Identification of neutralizing IFNL3 autoantibodies in severe COVID-19 cases

Scientists believe that an unbiased analysis of antibody binding sites would provide significant insights into health and disease states. In this regard, many researchers have utilized programmable phage display libraries to detect novel autoantibodies. Phage display libraries have been used to characterize anti-viral immunity and profile allergen-specific Immunoglobulin E (IgE) antibodies.

Even though protein microarrays are extremely useful for protein research, the high per-assay cost and numerous technical artifacts make them less user-friendly. Technologies such as Nucleic Acid Programmable Protein Array (NAPPA) and single-molecule PCR-linked in vitro expression (SIMPLEX) are effective but not cost-effective.

Study: Neutralizing IFNL3 Autoantibodies in Severe COVID-19 Identified Using Molecular Indexing of Proteins by Self-Assembly. Image Credit: Preprint Graphical Abstract / bioRxiv preprint server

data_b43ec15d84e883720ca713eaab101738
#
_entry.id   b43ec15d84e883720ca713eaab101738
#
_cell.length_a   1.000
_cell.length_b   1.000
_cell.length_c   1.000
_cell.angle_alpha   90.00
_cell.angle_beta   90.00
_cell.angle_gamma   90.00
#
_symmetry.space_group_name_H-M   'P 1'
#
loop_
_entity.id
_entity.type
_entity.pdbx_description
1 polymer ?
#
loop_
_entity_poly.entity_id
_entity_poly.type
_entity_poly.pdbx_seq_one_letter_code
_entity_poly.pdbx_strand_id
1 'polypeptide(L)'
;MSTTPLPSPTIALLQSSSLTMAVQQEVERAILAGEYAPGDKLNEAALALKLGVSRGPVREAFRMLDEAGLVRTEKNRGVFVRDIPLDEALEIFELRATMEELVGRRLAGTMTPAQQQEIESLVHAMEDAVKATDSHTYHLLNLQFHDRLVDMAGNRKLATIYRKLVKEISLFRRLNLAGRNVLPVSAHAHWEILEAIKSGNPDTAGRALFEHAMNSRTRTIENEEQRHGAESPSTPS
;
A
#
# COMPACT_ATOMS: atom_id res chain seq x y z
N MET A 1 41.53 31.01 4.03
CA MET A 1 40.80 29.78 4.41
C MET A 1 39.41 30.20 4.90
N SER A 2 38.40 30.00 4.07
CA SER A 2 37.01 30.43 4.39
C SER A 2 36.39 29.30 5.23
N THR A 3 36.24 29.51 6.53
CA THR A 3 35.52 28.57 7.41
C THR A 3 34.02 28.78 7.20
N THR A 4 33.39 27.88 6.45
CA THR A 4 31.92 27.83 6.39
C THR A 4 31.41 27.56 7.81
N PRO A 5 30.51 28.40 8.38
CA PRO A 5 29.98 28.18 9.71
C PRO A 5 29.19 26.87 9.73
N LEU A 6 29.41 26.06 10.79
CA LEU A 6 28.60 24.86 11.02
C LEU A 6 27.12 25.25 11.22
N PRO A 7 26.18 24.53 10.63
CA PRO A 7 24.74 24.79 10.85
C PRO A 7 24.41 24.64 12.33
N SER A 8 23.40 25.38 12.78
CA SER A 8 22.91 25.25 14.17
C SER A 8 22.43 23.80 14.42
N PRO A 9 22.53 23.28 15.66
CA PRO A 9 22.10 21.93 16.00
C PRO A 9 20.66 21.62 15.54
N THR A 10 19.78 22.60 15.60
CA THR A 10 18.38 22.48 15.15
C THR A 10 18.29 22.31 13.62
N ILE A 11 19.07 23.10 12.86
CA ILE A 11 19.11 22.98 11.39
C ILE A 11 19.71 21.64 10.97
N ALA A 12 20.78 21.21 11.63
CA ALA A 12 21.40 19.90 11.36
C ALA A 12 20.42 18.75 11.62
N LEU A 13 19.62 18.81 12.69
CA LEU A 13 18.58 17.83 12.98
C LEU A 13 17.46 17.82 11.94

To overcome the limitations of array-based profiling of full-length proteins, scientists developed a novel methodology known as Parallel Analysis of Translated Open reading frames (PLATO), based on ribosome display of open reading frame (ORF) libraries. However, some limitations of PLATO have hindered its mass acceptance in the scientific community.

Now, scientists have recently developed a novel alternative molecular display technology called Molecular Indexing of Proteins by Self Assembly (MIPSA). Their research, published on the bioRxiv* preprint server, explains how this technology overcomes the critical disadvantages of PLATO and other full-length protein array technologies.